How to Safely Clean a Bullet Mould
© 2014 – Thomas C. Dugas
Bullet moulds are made of various materials, from soapstone to very hard steels. It’s common to encounter bullet moulds made from aluminum, bronze, copper, and various grades of iron or steel.
Bullet moulds made from iron or steel can be susceptible to rust. Rust is usually of greatest concern on a bullet mould when the rust affects the condition of the cavities. Rust on the exterior of the bullet mould only affects the appearance of a bullet mould, not its function. It is the condition of the bullet cavities that matters most on a bullet mould.
Why this article?
I have been contacted over the years by family members who inherit their parent’s estate and discover steel bullet moulds that they wish to sell. Often these steel bullet moulds have rusted, and the family members desire to sell these moulds on various auction sites (such as eBay) for maximum value. Unfortunately, they often attempt to clean the bullet moulds BEFORE seeking advice on how to properly clean them. All too often the moulds were perfectly fine with a little surface rust that could have easily been removed with a low impact cleaning method, but instead, in their ignorance and impatience, they decided to use a high impact short duration cleaning method because “We don’t have time to waste, we have a lot of things to do and we need to get it all done as quickly as possible.”
I have lost count time number of times I have been offered perfectly good bullet moulds that were ruined beyond repair by the wrong cleaning method. Some of these ruined bullet moulds were worth $500 or more before they were cleaned. They are worth nothing when ruined.
To properly clean a steel bullet mould that has rusted, you need to first seek the advice of an expert BEFORE you clean the mould, not after. It is a common occurrence when someone has used an aggressive cleaning method to clean a bullet mould and create several new problems that did not exist before they cleaned the mould.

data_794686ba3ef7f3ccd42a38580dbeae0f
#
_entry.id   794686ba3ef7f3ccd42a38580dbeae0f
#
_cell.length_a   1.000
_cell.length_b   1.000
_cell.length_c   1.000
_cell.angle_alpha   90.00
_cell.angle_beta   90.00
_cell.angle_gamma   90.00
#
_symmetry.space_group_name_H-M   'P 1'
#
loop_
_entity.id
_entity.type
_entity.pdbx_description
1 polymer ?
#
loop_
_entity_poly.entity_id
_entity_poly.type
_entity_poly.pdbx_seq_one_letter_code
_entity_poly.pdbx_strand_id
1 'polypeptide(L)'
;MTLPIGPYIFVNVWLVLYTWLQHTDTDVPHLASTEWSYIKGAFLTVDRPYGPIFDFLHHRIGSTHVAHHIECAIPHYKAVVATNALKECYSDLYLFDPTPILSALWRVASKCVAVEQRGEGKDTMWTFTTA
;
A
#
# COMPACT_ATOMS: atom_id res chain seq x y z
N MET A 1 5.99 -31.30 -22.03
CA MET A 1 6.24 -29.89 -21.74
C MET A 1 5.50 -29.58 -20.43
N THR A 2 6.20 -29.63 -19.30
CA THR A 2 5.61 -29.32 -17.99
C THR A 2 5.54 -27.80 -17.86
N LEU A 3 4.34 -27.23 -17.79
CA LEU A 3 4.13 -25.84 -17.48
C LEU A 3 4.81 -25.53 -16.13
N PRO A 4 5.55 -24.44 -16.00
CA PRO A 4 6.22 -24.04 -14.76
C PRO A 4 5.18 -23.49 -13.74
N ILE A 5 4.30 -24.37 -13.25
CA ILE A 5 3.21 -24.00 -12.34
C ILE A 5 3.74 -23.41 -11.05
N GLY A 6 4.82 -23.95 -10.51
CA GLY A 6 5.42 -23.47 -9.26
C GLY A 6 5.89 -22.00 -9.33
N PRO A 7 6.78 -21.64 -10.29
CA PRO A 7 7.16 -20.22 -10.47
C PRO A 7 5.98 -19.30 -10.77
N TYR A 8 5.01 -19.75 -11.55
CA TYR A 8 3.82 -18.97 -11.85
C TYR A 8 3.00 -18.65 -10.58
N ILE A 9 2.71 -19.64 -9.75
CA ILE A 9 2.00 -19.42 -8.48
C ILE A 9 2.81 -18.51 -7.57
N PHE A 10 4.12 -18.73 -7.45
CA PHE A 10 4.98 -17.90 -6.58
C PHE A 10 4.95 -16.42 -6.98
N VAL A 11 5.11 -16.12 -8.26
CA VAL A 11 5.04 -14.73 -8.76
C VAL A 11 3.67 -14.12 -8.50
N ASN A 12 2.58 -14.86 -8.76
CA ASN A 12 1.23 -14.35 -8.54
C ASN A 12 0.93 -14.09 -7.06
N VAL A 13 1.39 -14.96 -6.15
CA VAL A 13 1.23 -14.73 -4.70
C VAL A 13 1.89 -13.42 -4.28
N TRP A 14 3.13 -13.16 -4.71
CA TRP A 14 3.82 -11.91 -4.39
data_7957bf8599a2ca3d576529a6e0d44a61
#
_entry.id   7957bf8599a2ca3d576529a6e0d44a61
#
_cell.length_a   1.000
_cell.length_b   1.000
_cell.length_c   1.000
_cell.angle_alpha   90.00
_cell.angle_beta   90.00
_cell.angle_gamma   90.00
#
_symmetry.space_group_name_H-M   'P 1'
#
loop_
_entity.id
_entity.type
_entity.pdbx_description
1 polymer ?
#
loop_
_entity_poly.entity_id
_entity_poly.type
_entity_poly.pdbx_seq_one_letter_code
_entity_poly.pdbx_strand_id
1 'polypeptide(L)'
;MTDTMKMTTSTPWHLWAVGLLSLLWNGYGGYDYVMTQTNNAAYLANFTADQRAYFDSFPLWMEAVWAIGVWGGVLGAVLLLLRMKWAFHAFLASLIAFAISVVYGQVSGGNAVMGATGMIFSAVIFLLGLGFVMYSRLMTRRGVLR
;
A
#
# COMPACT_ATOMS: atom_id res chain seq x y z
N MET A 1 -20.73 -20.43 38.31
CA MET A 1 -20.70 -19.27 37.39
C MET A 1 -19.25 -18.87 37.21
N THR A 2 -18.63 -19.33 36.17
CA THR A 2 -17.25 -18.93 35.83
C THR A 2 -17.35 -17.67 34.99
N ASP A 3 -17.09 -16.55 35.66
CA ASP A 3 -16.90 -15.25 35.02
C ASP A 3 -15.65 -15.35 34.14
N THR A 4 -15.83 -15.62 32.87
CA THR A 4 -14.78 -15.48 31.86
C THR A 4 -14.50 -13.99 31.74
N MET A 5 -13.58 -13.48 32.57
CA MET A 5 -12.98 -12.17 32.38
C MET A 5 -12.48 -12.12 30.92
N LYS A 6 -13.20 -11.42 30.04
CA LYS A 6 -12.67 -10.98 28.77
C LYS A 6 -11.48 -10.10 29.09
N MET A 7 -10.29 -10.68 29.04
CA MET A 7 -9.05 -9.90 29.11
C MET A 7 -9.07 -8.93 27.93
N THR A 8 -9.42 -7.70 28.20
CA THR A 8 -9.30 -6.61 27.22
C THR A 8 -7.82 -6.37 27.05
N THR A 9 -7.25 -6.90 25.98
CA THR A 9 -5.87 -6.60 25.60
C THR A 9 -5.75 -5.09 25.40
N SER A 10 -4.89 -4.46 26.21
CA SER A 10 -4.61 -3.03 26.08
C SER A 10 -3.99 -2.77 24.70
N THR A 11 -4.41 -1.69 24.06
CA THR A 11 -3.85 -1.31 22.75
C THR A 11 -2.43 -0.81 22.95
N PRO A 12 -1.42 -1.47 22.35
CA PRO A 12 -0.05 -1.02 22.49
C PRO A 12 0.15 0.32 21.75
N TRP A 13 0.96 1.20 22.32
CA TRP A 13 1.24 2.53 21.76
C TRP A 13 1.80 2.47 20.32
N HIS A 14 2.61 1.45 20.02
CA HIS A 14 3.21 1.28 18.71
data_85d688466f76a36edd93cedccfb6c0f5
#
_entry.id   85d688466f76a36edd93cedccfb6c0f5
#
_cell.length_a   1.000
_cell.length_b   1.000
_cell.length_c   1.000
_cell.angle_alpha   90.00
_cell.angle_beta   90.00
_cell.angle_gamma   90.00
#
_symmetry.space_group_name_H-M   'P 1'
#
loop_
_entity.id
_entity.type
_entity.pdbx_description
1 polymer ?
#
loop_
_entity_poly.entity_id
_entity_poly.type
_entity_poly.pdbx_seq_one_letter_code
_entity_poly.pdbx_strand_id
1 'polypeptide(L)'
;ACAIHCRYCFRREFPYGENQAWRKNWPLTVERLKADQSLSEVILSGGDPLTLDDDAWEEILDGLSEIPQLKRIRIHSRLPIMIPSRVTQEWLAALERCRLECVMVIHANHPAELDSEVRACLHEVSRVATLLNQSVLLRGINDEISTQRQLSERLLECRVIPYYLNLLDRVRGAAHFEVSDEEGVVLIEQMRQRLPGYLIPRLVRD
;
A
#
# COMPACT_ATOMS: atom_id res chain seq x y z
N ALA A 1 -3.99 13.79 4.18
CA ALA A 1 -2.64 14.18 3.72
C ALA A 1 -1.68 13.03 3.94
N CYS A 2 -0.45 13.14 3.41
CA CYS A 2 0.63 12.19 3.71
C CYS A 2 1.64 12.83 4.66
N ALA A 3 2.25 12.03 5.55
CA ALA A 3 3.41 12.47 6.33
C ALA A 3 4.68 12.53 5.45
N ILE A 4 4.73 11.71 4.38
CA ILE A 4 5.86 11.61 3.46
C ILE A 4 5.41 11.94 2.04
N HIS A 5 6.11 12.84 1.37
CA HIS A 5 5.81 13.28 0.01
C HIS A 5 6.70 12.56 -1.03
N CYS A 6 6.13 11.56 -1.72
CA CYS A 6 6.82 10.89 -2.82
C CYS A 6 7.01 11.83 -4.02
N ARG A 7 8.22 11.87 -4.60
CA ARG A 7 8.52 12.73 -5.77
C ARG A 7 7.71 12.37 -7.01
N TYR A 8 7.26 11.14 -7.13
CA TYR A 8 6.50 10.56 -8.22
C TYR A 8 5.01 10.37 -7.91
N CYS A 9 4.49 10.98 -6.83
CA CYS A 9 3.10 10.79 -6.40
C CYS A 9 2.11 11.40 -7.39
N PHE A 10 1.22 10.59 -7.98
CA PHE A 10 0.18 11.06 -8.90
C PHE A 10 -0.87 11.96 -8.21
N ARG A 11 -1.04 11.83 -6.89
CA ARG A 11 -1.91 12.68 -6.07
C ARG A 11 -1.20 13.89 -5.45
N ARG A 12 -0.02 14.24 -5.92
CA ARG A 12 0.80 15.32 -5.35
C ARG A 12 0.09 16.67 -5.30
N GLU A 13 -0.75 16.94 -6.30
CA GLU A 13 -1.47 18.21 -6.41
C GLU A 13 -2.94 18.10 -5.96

A very important point: It is extremely easy to ruin a steel bullet mould by cleaning it too aggressively. You need to clean slowly, and numerous times, with a low impact cleaning method to safely clean a steel bullet mould.
You should consider the following chart when seeking advice on how to clean a bullet mould. The left side of the chart is a short duration very aggressive cleaning method. For example, a very effective way to permanently ruin a bullet mould is to use a wire (bronze) cleaning brush with a power drill to rapidly spin the brush inside the mould cavity to try and clean the mould in under 10 seconds. There is a high probability, almost certain, that you will permanently ruin the mould should you choose this method. Never, ever, use any metal implement to clean a bullet mould. Metal on metal cleaning contact is the best way to permanently ruin a bullet mould.
USGI Weapons Cleaning Toothbrush & Dawn Dish Detergent…great to clean moulds with…
The right side of the chart is long duration low impact represented by the green square. This is the best method for cleaning a bullet mould. With long duration, low impact, you are trading time to minimize the impact you have with your cleaning method and ensuring that your method is the least impact method to use to clean the mould. The lowest impact method I use is a green G.I. Weapons cleaning toothbrush and Dawn Dishwashing Detergent. Scrub the interior and exterior of the bullet mould with the toothbrush and dawn detergent multiple times. Use hot water and effort. Try to clean the mould at least ten times with this method before you decide to get more aggressive. If the dawn detergent and toothbrush does not clean the mould to create a useable bullet mould, try using a good tartar control toothpaste in lieu of the dawn detergent. Tartar control toothpastes contain mild abrasives, usually volcanic pumice, which will help remove rust and minimize the impact on the steel of the bullet mould. Again, try cleaning the mould multiple times before you give up. With a low impact long duration method of cleaning, it takes time to see incremental improvement. This is the safest way to clean a bullet mould.
Review the chart below. The lower right method is best, you are trading time and effort to minimize the impact of your cleaning method. The upper left red box is the wrong way to clean a mould. If you are impatient, and you cannot spend the time to properly clean the mould and you must use a high impact, short duration cleaning method, you will quickly speed past the point where you have removed all the rust that you can safely remove and enter the area where you cause permanent and irreversible damage to the mould.